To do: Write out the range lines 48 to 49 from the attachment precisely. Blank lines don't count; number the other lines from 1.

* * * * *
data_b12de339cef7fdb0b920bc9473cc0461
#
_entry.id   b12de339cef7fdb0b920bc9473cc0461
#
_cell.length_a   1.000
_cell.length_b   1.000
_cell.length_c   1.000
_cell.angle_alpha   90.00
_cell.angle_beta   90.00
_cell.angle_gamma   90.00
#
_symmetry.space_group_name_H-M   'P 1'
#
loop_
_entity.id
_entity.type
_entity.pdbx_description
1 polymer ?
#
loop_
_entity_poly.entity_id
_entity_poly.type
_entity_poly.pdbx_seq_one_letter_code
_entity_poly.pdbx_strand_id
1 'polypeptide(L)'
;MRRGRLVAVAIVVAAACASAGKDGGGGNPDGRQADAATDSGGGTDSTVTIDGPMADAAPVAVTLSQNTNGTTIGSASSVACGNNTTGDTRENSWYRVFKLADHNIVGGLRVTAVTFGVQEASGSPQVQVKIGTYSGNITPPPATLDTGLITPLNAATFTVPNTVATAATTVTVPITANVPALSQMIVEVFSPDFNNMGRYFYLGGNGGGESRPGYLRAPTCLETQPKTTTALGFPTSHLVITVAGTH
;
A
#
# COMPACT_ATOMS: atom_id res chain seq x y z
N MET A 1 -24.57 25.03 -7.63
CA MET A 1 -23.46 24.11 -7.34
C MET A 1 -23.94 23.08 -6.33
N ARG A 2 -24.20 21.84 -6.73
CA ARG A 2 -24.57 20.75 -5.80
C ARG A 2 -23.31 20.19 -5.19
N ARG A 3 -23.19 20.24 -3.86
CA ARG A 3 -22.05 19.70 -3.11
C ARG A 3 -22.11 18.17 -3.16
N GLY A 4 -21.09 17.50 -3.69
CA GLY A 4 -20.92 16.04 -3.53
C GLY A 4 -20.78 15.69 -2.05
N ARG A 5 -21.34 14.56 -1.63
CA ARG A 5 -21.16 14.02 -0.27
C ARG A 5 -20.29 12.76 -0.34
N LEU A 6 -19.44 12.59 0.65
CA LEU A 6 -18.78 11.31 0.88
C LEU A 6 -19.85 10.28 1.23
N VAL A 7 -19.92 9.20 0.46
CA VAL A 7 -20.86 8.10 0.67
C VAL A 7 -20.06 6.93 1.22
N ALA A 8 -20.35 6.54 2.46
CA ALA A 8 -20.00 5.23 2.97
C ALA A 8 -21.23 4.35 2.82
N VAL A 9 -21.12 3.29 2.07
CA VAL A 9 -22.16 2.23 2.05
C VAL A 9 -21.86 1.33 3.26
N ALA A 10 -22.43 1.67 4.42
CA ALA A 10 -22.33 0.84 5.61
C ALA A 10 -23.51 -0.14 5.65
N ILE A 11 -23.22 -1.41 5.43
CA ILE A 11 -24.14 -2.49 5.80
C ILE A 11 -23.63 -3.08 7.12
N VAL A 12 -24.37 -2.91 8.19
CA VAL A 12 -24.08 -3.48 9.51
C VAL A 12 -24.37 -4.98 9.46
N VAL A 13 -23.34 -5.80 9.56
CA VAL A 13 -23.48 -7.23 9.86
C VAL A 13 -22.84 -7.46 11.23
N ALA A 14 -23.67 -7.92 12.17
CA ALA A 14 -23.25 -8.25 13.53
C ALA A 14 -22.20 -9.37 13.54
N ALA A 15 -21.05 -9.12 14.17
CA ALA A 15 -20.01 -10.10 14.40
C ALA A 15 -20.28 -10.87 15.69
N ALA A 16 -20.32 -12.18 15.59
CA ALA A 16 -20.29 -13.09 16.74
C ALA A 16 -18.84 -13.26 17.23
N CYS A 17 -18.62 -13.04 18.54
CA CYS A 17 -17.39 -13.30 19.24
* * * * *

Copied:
C LEU A 6 -19.85 10.28 1.23
N VAL A 7 -19.92 9.20 0.46